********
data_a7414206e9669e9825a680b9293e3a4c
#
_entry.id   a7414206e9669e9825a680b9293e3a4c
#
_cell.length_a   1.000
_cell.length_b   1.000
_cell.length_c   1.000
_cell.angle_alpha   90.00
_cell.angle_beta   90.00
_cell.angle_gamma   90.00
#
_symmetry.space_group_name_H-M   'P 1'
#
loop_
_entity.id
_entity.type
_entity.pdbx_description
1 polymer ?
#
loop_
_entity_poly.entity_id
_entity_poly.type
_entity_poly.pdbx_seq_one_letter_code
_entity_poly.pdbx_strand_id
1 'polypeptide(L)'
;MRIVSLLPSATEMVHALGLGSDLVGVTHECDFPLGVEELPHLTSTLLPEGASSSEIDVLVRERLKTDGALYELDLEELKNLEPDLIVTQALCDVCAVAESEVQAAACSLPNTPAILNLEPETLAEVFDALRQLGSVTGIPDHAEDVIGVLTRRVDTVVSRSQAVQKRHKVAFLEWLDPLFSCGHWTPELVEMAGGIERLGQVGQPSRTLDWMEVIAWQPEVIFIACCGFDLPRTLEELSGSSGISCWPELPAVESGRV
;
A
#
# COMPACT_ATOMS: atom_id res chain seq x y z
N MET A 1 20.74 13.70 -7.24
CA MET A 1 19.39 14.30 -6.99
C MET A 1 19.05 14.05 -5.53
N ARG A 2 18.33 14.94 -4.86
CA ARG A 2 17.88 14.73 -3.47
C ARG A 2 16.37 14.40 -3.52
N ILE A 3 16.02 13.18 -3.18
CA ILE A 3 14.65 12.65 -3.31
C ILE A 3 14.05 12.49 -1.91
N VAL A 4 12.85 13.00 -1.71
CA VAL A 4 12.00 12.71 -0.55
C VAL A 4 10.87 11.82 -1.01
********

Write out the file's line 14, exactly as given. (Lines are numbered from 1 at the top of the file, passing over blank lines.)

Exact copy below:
loop_